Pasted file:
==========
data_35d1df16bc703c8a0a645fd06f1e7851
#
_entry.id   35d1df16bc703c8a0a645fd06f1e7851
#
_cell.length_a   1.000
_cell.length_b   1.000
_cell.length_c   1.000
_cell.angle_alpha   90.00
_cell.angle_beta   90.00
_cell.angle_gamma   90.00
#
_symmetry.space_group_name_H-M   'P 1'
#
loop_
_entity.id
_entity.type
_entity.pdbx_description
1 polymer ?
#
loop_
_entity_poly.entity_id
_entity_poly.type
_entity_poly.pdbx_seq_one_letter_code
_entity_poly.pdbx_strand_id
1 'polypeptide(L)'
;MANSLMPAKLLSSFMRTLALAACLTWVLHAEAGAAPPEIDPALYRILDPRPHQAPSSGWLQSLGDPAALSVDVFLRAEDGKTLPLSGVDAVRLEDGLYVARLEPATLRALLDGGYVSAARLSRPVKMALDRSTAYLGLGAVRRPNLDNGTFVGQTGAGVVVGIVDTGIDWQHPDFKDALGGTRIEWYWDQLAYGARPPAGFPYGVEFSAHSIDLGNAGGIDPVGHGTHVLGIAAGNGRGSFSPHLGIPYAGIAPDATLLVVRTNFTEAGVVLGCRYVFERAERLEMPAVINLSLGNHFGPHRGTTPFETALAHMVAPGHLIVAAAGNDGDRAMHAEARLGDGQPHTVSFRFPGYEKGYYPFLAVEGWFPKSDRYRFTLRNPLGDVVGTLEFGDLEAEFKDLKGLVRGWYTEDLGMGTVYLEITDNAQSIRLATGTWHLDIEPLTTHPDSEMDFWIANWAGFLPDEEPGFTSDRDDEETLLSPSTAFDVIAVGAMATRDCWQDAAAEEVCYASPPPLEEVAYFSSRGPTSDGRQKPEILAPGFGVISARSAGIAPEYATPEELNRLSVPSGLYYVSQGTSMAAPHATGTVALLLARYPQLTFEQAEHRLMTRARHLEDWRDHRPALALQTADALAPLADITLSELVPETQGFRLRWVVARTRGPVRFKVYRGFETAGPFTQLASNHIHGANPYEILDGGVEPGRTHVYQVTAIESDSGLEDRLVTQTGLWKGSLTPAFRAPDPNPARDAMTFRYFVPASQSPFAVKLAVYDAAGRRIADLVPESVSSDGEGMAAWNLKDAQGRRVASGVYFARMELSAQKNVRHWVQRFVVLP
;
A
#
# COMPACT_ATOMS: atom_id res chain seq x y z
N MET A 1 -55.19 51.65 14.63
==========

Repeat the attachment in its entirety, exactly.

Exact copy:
data_35d1df16bc703c8a0a645fd06f1e7851
#
_entry.id   35d1df16bc703c8a0a645fd06f1e7851
#
_cell.length_a   1.000
_cell.length_b   1.000
_cell.length_c   1.000
_cell.angle_alpha   90.00
_cell.angle_beta   90.00
_cell.angle_gamma   90.00
#
_symmetry.space_group_name_H-M   'P 1'
#
loop_
_entity.id
_entity.type
_entity.pdbx_description
1 polymer ?
#
loop_
_entity_poly.entity_id
_entity_poly.type
_entity_poly.pdbx_seq_one_letter_code
_entity_poly.pdbx_strand_id
1 'polypeptide(L)'
;MANSLMPAKLLSSFMRTLALAACLTWVLHAEAGAAPPEIDPALYRILDPRPHQAPSSGWLQSLGDPAALSVDVFLRAEDGKTLPLSGVDAVRLEDGLYVARLEPATLRALLDGGYVSAARLSRPVKMALDRSTAYLGLGAVRRPNLDNGTFVGQTGAGVVVGIVDTGIDWQHPDFKDALGGTRIEWYWDQLAYGARPPAGFPYGVEFSAHSIDLGNAGGIDPVGHGTHVLGIAAGNGRGSFSPHLGIPYAGIAPDATLLVVRTNFTEAGVVLGCRYVFERAERLEMPAVINLSLGNHFGPHRGTTPFETALAHMVAPGHLIVAAAGNDGDRAMHAEARLGDGQPHTVSFRFPGYEKGYYPFLAVEGWFPKSDRYRFTLRNPLGDVVGTLEFGDLEAEFKDLKGLVRGWYTEDLGMGTVYLEITDNAQSIRLATGTWHLDIEPLTTHPDSEMDFWIANWAGFLPDEEPGFTSDRDDEETLLSPSTAFDVIAVGAMATRDCWQDAAAEEVCYASPPPLEEVAYFSSRGPTSDGRQKPEILAPGFGVISARSAGIAPEYATPEELNRLSVPSGLYYVSQGTSMAAPHATGTVALLLARYPQLTFEQAEHRLMTRARHLEDWRDHRPALALQTADALAPLADITLSELVPETQGFRLRWVVARTRGPVRFKVYRGFETAGPFTQLASNHIHGANPYEILDGGVEPGRTHVYQVTAIESDSGLEDRLVTQTGLWKGSLTPAFRAPDPNPARDAMTFRYFVPASQSPFAVKLAVYDAAGRRIADLVPESVSSDGEGMAAWNLKDAQGRRVASGVYFARMELSAQKNVRHWVQRFVVLP
;
A
#
# COMPACT_ATOMS: atom_id res chain seq x y z
N MET A 1 -55.19 51.65 14.63